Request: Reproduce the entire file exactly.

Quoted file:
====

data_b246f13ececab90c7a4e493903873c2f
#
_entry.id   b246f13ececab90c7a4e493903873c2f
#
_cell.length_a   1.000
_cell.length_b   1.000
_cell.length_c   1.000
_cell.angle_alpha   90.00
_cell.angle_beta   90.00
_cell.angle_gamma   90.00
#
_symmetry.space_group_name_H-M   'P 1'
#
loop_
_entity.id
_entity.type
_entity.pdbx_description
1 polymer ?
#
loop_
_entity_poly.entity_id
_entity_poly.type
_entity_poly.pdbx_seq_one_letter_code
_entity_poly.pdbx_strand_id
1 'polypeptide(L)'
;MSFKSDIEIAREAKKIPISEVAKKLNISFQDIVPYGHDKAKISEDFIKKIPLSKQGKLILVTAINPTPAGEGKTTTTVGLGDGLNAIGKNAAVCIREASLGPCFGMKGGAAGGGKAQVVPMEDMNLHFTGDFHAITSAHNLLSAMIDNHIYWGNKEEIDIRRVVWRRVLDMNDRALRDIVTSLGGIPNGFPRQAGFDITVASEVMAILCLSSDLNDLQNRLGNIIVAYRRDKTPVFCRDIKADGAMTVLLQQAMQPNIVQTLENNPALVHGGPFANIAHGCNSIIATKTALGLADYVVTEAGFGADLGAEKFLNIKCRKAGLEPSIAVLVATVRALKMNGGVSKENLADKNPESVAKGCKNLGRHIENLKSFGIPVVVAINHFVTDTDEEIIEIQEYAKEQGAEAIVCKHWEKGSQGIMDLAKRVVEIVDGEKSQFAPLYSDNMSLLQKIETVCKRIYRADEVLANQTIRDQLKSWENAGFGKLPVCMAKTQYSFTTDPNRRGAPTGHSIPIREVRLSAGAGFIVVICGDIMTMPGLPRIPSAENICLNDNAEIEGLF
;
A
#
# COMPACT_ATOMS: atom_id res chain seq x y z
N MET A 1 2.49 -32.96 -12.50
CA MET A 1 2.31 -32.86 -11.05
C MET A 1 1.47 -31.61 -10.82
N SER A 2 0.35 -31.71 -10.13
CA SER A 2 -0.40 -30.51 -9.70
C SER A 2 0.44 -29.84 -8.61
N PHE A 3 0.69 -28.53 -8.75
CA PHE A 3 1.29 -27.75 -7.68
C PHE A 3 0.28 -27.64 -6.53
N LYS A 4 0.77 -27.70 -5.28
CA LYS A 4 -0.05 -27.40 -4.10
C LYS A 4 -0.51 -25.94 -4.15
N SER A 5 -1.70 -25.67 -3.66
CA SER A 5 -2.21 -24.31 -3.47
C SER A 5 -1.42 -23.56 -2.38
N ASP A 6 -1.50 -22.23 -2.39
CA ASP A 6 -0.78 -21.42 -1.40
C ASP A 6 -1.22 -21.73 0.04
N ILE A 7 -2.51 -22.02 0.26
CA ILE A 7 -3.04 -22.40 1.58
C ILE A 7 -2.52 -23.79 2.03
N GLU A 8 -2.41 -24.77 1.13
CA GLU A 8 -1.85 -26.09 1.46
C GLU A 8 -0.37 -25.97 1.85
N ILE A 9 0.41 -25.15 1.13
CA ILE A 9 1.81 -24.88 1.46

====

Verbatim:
data_b246f13ececab90c7a4e493903873c2f
#
_entry.id   b246f13ececab90c7a4e493903873c2f
#
_cell.length_a   1.000
_cell.length_b   1.000
_cell.length_c   1.000
_cell.angle_alpha   90.00
_cell.angle_beta   90.00
_cell.angle_gamma   90.00
#
_symmetry.space_group_name_H-M   'P 1'
#
loop_
_entity.id
_entity.type
_entity.pdbx_description
1 polymer ?
#
loop_
_entity_poly.entity_id
_entity_poly.type
_entity_poly.pdbx_seq_one_letter_code
_entity_poly.pdbx_strand_id
1 'polypeptide(L)'
;MSFKSDIEIAREAKKIPISEVAKKLNISFQDIVPYGHDKAKISEDFIKKIPLSKQGKLILVTAINPTPAGEGKTTTTVGLGDGLNAIGKNAAVCIREASLGPCFGMKGGAAGGGKAQVVPMEDMNLHFTGDFHAITSAHNLLSAMIDNHIYWGNKEEIDIRRVVWRRVLDMNDRALRDIVTSLGGIPNGFPRQAGFDITVASEVMAILCLSSDLNDLQNRLGNIIVAYRRDKTPVFCRDIKADGAMTVLLQQAMQPNIVQTLENNPALVHGGPFANIAHGCNSIIATKTALGLADYVVTEAGFGADLGAEKFLNIKCRKAGLEPSIAVLVATVRALKMNGGVSKENLADKNPESVAKGCKNLGRHIENLKSFGIPVVVAINHFVTDTDEEIIEIQEYAKEQGAEAIVCKHWEKGSQGIMDLAKRVVEIVDGEKSQFAPLYSDNMSLLQKIETVCKRIYRADEVLANQTIRDQLKSWENAGFGKLPVCMAKTQYSFTTDPNRRGAPTGHSIPIREVRLSAGAGFIVVICGDIMTMPGLPRIPSAENICLNDNAEIEGLF
;
A
#
# COMPACT_ATOMS: atom_id res chain seq x y z
N MET A 1 2.49 -32.96 -12.50
CA MET A 1 2.31 -32.86 -11.05
C MET A 1 1.47 -31.61 -10.82
N SER A 2 0.35 -31.71 -10.13
CA SER A 2 -0.40 -30.51 -9.70
C SER A 2 0.44 -29.84 -8.61
N PHE A 3 0.69 -28.53 -8.75
CA PHE A 3 1.29 -27.75 -7.68
C PHE A 3 0.28 -27.64 -6.53
N LYS A 4 0.77 -27.70 -5.28
CA LYS A 4 -0.05 -27.40 -4.10
C LYS A 4 -0.51 -25.94 -4.15
N SER A 5 -1.70 -25.67 -3.66
CA SER A 5 -2.21 -24.31 -3.47
C SER A 5 -1.42 -23.56 -2.38
N ASP A 6 -1.50 -22.23 -2.39
CA ASP A 6 -0.78 -21.42 -1.40
C ASP A 6 -1.22 -21.73 0.04
N ILE A 7 -2.51 -22.02 0.26
CA ILE A 7 -3.04 -22.40 1.58
C ILE A 7 -2.52 -23.79 2.03
N GLU A 8 -2.41 -24.77 1.13
CA GLU A 8 -1.85 -26.09 1.46
C GLU A 8 -0.37 -25.97 1.85
N ILE A 9 0.41 -25.15 1.13
CA ILE A 9 1.81 -24.88 1.46